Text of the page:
In at the upper wind...Read more of this...

by Jeffers, Robinson
...a little,
Bitterly afraid to be hurt, but knowing it cannot draw the
 savior Caesar but out of the blood-bath.

The apes of Christ lift up their hands to praise love: but
 wisdom without love is the present savior,
Power without hatred, mind like a many-bladed machine subduing
 the world with deep indifference.

The apes of Christ itch for a sickness they have never known;
 words and the little envies will hardly
Measure against that blinding fire behind the tragic ey...Read more of this...

by Hayden, Robert
...on me. The decks were slippery 
when daylight finally came. It sickens me 
to think of what I saw, of how these apes 
threw overboard the butchered bodies of 
our men, true Christians all, like so much jetsam. 
Enough, enough. The rest is quickly told: 
Cinquez was forced to spare the two of us 
you see to steer the ship to Africa, 
and we like phantoms doomed to rove the sea 
voyaged east by day and west by night, 
deceiving them, hoping for rescue, 
prisoner...Read more of this...

by Milton, John
By the known rules of ancient liberty, 
When straight a barbarous noise environs me 
Of owls and cuckoos, asses, apes, and dogs; 
As when those hinds that were transformed to frogs 
Railed at Latona’s twin-born progeny, 
Which after held the Sun and Moon in fee. 
But this is got by casting pearl to hogs, 
That bawl for freedom in their senseless mood, 
And still revolt when Truth would set them free. 
Licence they mean when they cry Liberty; 
For who loves that...Read more of this...

by Chaucer, Geoffrey
...owhere such a worthy vavasour.

A WEBBE*, a DYER, and a TAPISER**, *weaver **tapestry-maker
Were with us eke, cloth'd in one livery,
Of a solemn and great fraternity.
Full fresh and new their gear y-picked* was. *spruce
Their knives were y-chaped* not with brass, *mounted
But all with silver wrought full clean and well,
Their girdles and their pouches *every deal*. *in every part*
Well seemed each of them a fair burgess,
T...Read more of this...

by Jeffers, Robinson heart beating, pumping into our arteries His 
 terrible life.
 He is beautiful beyond belief.
And we, God's apes--or tragic children--share in the beauty.
 We see it above our torment, that's what life's for.
He is no God of love, no justice of a little city like Dante's
 Florence, no anthropoid God
Making commandments,: this is the God who does not care
 and will never cease. Look at the seas there
Flashing against this rock in the darkness--look at t...Read more of this...

by Abercrombie, Lascelles
The dreaming mind of Satan, gorgeously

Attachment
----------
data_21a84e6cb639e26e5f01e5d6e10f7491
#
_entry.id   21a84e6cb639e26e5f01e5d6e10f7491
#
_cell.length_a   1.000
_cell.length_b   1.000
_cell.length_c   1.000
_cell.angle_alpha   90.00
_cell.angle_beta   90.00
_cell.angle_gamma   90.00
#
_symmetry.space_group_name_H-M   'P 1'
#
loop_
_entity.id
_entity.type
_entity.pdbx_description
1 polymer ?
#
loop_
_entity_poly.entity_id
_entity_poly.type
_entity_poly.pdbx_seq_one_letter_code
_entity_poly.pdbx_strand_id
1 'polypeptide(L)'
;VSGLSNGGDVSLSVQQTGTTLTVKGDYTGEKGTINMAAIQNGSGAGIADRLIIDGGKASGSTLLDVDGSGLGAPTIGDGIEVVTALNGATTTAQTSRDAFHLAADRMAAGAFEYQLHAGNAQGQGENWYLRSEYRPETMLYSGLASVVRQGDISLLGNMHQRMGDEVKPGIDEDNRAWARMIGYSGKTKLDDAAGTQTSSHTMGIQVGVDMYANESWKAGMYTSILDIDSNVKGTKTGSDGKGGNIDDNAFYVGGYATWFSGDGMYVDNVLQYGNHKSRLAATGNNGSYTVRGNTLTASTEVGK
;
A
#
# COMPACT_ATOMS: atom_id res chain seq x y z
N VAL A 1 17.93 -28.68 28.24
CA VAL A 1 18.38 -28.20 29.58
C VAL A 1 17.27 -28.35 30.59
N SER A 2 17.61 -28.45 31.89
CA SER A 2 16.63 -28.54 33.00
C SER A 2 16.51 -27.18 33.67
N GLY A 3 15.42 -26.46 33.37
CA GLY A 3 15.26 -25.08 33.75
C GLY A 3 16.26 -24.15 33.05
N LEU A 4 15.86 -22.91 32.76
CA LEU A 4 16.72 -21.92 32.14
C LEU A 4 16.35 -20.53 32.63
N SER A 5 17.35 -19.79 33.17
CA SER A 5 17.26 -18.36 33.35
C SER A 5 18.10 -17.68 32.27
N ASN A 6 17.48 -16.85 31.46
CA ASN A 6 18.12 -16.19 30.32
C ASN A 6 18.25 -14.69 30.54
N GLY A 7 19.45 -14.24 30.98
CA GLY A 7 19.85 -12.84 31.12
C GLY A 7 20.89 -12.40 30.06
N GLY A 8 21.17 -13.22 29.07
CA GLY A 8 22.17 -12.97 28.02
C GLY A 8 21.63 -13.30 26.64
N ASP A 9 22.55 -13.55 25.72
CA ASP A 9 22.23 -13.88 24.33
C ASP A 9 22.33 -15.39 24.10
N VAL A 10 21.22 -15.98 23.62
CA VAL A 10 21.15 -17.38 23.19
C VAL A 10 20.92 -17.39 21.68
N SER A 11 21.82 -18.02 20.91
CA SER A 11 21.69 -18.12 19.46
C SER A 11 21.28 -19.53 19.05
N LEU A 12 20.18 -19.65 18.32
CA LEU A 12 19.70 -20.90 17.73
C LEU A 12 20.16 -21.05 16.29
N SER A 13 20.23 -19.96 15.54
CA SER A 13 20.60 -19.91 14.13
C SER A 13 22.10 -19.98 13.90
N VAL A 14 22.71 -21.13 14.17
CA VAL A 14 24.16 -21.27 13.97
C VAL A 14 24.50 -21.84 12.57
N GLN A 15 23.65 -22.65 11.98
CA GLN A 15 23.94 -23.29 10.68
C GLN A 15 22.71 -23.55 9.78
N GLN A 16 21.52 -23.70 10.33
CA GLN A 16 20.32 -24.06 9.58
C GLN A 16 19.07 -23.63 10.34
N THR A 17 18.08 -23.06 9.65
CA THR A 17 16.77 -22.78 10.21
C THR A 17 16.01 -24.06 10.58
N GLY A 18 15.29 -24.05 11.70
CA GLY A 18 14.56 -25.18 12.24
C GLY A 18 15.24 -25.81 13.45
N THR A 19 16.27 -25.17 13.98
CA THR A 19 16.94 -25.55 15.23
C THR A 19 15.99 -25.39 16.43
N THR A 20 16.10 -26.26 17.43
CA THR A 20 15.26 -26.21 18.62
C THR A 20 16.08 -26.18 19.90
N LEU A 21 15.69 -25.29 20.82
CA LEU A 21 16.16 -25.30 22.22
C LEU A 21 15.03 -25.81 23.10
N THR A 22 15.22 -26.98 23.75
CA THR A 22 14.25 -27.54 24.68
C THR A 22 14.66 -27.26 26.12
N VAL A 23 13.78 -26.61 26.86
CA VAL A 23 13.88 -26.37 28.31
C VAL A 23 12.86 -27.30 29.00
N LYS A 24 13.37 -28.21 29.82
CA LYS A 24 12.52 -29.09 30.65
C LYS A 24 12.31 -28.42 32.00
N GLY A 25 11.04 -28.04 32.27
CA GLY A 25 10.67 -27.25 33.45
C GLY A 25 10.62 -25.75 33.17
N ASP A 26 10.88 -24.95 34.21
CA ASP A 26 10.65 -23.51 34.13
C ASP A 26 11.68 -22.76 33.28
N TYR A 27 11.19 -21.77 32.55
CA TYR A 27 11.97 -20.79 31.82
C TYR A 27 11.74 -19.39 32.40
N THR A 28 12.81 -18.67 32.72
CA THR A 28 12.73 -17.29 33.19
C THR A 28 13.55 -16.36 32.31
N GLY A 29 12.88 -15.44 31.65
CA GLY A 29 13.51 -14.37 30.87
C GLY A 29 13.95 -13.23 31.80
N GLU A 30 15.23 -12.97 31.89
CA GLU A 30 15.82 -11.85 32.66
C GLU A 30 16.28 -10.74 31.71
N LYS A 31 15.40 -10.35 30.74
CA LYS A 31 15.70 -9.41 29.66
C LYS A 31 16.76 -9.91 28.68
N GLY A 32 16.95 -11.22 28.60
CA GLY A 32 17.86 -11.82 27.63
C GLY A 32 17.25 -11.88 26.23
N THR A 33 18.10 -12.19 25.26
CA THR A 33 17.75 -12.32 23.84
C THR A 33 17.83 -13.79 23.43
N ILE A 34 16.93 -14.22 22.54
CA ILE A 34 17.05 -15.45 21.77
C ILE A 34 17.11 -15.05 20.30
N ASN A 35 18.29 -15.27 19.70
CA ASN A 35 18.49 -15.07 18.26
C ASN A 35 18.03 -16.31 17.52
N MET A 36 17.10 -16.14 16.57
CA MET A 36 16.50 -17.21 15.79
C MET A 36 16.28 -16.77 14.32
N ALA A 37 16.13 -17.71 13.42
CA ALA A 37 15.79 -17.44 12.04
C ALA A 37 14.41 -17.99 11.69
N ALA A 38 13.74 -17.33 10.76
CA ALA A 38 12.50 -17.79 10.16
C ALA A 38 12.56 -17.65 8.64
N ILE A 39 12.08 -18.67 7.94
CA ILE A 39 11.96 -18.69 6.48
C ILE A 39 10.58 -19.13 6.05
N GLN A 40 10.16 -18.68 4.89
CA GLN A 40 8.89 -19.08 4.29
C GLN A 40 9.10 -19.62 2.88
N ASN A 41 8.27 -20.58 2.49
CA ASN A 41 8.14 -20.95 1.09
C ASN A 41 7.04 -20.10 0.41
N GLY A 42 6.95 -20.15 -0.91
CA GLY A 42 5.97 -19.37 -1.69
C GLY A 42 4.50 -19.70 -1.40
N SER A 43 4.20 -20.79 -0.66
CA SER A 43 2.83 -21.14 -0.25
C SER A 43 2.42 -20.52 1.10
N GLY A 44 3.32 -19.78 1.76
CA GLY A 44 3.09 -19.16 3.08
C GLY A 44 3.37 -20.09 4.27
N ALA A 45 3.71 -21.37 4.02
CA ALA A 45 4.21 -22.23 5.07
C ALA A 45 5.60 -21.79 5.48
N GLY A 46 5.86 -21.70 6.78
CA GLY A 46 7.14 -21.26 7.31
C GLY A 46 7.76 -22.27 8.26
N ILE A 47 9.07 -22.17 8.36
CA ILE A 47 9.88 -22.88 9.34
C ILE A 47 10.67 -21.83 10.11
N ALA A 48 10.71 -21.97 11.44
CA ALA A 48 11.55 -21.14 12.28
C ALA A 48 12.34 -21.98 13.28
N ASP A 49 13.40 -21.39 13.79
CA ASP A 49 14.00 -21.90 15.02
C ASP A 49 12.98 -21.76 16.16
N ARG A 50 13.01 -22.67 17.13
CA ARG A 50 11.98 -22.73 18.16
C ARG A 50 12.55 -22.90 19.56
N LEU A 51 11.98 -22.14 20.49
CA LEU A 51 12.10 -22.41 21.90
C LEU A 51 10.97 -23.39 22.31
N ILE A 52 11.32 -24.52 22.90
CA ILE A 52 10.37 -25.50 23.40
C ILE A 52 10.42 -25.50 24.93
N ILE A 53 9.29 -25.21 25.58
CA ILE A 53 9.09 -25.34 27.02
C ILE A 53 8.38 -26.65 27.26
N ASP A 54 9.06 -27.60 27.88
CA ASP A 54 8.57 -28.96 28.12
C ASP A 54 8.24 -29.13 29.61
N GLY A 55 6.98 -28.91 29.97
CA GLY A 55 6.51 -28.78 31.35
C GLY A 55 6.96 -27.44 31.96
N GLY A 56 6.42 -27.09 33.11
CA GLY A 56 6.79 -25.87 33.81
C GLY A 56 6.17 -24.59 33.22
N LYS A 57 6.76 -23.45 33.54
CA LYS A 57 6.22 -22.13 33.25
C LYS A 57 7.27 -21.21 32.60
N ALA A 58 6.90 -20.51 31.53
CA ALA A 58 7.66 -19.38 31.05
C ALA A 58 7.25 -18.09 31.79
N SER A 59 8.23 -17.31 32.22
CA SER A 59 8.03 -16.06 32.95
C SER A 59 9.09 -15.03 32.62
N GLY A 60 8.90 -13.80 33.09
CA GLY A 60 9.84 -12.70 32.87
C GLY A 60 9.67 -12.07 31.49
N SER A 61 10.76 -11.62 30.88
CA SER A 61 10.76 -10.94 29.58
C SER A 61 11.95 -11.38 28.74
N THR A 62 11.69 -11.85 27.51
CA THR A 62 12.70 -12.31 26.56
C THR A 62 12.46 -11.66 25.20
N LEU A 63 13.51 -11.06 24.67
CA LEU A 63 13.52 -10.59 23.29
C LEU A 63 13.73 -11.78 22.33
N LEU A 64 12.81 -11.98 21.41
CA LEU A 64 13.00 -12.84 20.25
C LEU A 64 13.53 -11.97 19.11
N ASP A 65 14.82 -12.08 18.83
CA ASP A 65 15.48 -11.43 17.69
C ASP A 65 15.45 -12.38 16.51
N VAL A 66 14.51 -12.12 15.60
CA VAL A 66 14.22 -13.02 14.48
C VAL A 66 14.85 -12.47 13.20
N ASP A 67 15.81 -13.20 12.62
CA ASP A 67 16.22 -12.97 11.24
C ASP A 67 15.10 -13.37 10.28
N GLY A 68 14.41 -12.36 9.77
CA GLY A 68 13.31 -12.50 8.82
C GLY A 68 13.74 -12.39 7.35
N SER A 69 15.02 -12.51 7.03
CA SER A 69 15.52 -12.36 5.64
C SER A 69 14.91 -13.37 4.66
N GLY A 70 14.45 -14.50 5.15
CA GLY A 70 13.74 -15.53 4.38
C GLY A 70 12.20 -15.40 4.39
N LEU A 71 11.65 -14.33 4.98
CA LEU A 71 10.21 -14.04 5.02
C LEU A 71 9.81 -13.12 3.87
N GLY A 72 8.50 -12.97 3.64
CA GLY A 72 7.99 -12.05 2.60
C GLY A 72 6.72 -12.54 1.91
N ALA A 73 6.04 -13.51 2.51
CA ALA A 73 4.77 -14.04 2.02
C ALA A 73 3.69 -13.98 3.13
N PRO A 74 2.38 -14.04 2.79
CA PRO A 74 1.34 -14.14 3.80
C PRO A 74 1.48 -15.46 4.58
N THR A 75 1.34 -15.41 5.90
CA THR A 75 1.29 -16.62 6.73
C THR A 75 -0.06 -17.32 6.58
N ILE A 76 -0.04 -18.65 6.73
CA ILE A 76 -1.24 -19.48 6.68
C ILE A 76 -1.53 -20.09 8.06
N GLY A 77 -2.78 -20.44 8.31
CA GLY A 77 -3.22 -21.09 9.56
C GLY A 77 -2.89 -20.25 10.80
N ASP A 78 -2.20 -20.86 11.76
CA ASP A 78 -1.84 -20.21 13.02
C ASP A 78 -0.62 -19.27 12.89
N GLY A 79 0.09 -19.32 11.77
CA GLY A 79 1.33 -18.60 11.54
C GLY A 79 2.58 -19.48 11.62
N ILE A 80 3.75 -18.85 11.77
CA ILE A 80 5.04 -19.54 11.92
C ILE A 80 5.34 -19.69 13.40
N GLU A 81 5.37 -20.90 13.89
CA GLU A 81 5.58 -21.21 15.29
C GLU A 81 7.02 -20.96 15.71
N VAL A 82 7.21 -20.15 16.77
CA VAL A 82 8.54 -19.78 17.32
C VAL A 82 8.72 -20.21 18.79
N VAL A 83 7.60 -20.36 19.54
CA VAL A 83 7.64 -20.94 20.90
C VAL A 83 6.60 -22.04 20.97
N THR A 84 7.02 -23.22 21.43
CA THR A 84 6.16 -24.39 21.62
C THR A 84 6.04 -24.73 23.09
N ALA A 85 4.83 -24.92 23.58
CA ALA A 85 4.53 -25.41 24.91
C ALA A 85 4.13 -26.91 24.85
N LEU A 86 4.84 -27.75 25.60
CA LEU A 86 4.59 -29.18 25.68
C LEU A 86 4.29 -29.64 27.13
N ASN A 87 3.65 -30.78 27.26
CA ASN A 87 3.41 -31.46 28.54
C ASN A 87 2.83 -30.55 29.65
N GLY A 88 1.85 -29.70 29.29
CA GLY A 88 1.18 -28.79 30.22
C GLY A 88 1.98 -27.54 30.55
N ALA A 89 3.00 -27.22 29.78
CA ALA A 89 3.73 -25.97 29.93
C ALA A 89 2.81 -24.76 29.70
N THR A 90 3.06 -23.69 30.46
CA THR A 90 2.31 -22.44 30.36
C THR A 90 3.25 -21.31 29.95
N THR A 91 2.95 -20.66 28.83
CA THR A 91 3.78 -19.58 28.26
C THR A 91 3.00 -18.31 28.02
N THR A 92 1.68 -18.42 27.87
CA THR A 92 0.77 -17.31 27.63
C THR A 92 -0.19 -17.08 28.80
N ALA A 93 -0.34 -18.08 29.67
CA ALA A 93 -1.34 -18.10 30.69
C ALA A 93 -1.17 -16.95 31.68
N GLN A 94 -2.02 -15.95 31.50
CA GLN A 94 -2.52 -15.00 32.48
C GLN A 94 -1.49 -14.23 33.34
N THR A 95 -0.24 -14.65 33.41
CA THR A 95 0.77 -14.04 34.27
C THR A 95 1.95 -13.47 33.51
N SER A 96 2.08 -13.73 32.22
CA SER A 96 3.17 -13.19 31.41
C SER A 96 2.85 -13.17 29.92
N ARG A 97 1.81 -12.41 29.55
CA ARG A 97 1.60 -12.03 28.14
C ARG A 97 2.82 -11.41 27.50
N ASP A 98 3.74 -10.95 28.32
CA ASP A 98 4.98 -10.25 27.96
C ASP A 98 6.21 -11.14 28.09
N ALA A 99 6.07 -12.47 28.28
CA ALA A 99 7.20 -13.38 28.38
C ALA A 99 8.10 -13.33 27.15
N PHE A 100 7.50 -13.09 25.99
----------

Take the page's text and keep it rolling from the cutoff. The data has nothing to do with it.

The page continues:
Imagining his eternal hell of lust. -- 

They say the land is full of apes, which have 
Their own gods and worship: how ghastly, this! -- 
That demons (for it must be so) should build, 
In mockery of man's upward faith, the souls 
Of monkeys, those lewd mammets of mankind, 
Into a dreadful farce of adoration! 
And flies! a land of flies! where the hot soil 
Foul with ceaseless decay steams into flies! 
So thick they pile thems...Read more of this...

by Lindsay, Vachel
...tigers warning was still
If we held not beside them it boded us ill.
From the parrots translating the cry,
And the apes in the trees came the whine:
"Beware of the trumpeting swine.
Beware of the faith of a mammoth."

"Beware of the faith of a tiger,"
Came the roar from the southward that night.
Trumpeting mammoths warning us still
If we held not beside them it boded us ill.
The frail apes wailed to us all,
The parrots reëchoed the call:
"Beware of the fa...Read more of this...

by Shelley, Percy Bysshe
...the light; upon the chariot's beam
A Janus-visaged Shadow did assume
The guidance of that wonder-winged team.
The Shapes which drew it in thick lightnings
Were lost: I heard alone on the air's soft stream
The music of their ever moving wings.
All the four faces of that charioteer
Had their eyes banded . . . little profit brings
Speed in the van & blindness in the rear,
Nor then avail the beams that quench the Sun
Or that his banded eyes could pierce the sp...Read more of this...

by St Vincent Millay, Edna
...bell and drum, 
Cities on the other hum;-- 
Where are forests hot as fire, 
Wide as England, tall as a spire, 
Full of apes and cocoa-nuts 
And the ***** hunters' huts;-- 
Where the knotty crocodile 
Lies and blinks in the Nile, 
And the red flamingo flies 
Hunting fish before his eyes;-- 
Where in jungles near and far, 
Man-devouring tigers are, 
Lying close and giving ear 
Lest the hunt be drawing near, 
Or a comer-by be seen 
Swinging in the palanquin;-- 
Where among the ...Read more of this...

by Chaucer, Geoffrey
And they that han ben aldermost in wo,
With love han ben conforted most and esed;
And ofte it hath the cruel herte apesed, 
And worthy folk maad worthier of name,
And causeth most to dreden vyce and shame.

Now sith it may not goodly be withstonde,
And is a thing so vertuous in kinde,
Refuseth not to Love for to be bonde, 
Sin, as him-selven list, he may yow binde.
The yerde is bet that bowen wole and winde
Than that that brest; and therfor I yow rede
To folwen h...Read more of this...